Photo Credit: Big Hassle/Bella Howard

Twisting together sounds of 70’s classic rock, the synthetics of 80’s pop, the dynamics of the digital R&B of the 90’s, along with timeless lyrics of love and heartbreak, Haim is just about covering it all. This trio from southern California is combining their favorite aspects of various genres to create upbeat songs and they’re doing it together.

Sisters Este, Danielle, and Alana Haim were born in Los Angeles, California to a musical family. Their father plays drums, their mother plays guitar, and at home, the sisters grew up listening to classic rock records by artists like Fleetwood Mac, Heart, and Hall & Oates. Noticing their affinity for music, their parents got them started playing instruments at an early age. Danielle showed an aptitude for the guitar while Este began playing bass. With their parents, the family formed a band and played Beatles and Van Morrison covers at charity and community events in their area.

In 2007, after years of playing with their parents, the sisters decided to definitively form their own group as a trio. However, it took five years for them to release any legitimate recorded material. What were they doing in the meantime? All three sisters were busy perfecting their talents. Este graduated from UCLA with a degree in Ethnomusicology. Danielle was busy touring with high-profile acts like Jenny Lewis, Julian Casablancas, and Cee-Lo Green. It was this experience touring that influenced Alana’s decision to drop out of school and for all three to take Haim more seriously and record together.

When Haim released their Forever EP in 2012, they finally began to garner professional attention. In the five previous years, Haim had been touring and going unnoticed. Danielle recalls playing shows where they “were at the bottom of the bill at 50 capacity venues and no one would show up”. That all changed in what seemed like overnight success. The EP got Haim the recognition they wanted, specifically an invitation to play at the South by Southwest music festival. Even though they personally describe their performance as a “disaster”, it shot them further towards success. In the same year, Haim was now opening for Mumford & Sons and Florence and The Machine. The sisters signed a deal with a major record label and spent a year recording their debut album Days are Gone.

Right here, it’s important to recognize the perfectionist attitude that all three sisters share. When listening to the album, it’s easy to notice a meticulous attention to detail and the band is definitely aware of that. “We wanted it to be exactly the way we wanted it, and to sound exactly the way we wanted it to sound,” Este says, “We were really careful about that”. Each song has the ability to stand on its own. They come with a richness that is a product of layered, slick harmonies from expert guitar work and synthesizers. In “If I Could Change Your Mind”, the staccato riffs are complemented perfectly by rapid drumming and a foundation of phrases from the Alana’s keyboards. It’s easy to draw similarities to artists Madonna and Blondie. Danielle’s vocals strike you with an air of power and confidence as she channels her inner Stevie Nicks. The sisters effortlessly combine characteristics of the rock & roll they grew up listening to and pop textures of their generation. In “Running If You Call My Name”, the band, between the twinkling piano and the chilling, poetic lyrics, sounds like a female Bruce Springsteen. On Days are Gone, Haim creates something totally original. They have an extremely organic sound and build ambiances that seem to surround you as you listen. There’s so much to uncover in their music. You could listen to the same song a hundred times, each time focusing on a different instrument or melody, and discover something new. Days are Gone is a complete album that plays through excellently from beginning to end. Since its release Haim has been touring nonstop around the world at festivals and concert venues. If they come to your area, you should definitely go see them. More recently, they once again showed their love of all sorts of music and released a remix of “My Song 5” with A$AP Ferg over the summer.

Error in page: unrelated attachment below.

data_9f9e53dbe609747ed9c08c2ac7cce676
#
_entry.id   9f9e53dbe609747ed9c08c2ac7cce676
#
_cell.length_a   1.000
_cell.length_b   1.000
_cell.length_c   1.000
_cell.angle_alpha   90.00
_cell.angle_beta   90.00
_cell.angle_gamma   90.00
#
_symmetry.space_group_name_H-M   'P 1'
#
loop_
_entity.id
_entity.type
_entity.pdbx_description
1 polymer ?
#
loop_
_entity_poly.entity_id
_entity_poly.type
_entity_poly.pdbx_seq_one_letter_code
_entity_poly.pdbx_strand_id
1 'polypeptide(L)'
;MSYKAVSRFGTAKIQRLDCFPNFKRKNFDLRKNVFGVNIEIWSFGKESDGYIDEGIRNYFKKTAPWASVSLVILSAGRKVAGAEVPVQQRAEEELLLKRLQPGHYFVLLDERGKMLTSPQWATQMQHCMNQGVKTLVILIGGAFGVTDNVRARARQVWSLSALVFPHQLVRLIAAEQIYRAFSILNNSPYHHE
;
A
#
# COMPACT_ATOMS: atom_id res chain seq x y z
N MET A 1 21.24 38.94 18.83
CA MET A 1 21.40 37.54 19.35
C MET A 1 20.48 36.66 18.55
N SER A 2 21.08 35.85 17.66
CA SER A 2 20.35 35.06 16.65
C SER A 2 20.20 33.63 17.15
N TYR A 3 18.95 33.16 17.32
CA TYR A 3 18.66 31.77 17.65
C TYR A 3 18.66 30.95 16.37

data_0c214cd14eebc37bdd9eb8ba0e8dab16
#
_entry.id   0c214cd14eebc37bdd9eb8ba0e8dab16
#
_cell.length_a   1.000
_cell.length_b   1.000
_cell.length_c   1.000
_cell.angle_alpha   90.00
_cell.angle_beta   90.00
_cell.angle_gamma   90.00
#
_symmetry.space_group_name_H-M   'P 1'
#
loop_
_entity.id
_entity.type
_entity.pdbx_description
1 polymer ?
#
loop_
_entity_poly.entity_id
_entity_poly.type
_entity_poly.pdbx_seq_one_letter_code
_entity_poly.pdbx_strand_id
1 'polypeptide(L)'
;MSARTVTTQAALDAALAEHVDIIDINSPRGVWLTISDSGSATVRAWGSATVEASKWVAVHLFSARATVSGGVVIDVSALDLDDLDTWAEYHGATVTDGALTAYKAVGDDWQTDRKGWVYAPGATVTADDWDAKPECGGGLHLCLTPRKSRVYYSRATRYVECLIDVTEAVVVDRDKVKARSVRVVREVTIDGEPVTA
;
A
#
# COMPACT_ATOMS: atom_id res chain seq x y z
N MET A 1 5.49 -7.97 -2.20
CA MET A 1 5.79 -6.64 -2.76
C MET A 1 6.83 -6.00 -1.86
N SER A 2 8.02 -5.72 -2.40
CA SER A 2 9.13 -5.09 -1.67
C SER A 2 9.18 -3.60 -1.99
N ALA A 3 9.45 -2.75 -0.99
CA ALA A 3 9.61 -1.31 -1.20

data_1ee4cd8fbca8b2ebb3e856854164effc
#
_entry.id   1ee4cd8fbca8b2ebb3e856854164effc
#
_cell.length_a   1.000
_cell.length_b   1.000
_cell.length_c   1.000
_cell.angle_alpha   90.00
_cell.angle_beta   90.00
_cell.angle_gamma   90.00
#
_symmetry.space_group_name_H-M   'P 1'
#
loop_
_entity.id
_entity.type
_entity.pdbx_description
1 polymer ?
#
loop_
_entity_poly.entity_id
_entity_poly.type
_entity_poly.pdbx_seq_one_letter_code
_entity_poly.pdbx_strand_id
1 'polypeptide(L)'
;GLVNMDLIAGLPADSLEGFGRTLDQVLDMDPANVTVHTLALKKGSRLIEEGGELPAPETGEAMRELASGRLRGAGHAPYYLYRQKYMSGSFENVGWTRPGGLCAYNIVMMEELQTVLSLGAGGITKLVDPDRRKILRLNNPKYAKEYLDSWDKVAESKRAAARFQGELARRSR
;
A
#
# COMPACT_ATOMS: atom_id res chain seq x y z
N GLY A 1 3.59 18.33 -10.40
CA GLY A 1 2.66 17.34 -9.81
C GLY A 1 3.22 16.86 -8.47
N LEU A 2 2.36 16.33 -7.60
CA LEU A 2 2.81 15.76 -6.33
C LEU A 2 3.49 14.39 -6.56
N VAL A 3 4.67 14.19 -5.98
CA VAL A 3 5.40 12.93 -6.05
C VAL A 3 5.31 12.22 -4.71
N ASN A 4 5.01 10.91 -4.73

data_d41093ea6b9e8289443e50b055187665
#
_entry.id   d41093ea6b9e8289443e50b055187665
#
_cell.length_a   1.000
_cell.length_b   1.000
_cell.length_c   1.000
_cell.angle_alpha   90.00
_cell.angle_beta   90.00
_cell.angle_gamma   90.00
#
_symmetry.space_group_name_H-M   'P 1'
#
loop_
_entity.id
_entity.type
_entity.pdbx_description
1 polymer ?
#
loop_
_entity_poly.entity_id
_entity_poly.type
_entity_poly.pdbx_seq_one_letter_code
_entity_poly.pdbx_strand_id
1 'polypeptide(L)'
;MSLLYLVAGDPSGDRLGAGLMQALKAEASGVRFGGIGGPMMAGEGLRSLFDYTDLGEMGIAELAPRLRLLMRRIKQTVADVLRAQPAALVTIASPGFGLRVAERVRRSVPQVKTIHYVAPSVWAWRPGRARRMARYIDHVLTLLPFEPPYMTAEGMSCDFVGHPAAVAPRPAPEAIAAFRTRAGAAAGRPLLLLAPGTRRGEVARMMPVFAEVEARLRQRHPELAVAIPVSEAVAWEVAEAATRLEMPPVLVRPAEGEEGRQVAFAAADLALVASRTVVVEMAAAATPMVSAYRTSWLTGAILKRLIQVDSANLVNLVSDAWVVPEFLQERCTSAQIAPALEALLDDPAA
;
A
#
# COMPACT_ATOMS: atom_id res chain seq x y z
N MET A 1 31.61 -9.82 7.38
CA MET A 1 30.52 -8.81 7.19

Haim is not your average female act. While they idolize Destiny’s Child and Beyoncé, don’t be fooled. These girls are proficient, talented musicians who know what they’re doing with an instrument in their hands. On stage, they do away with their songs’ complexities and turn into real rock & rollers. Check out some videos of music festivals to admire their professional stage presence, as well as Este’s signature bass-face. These girls are great songwriters and transcend all categories of music to just be themselves. Haim is a dynamic act that is not held down by the constraints of any genres. Just don’t say they’re girl band.



By David Cooper


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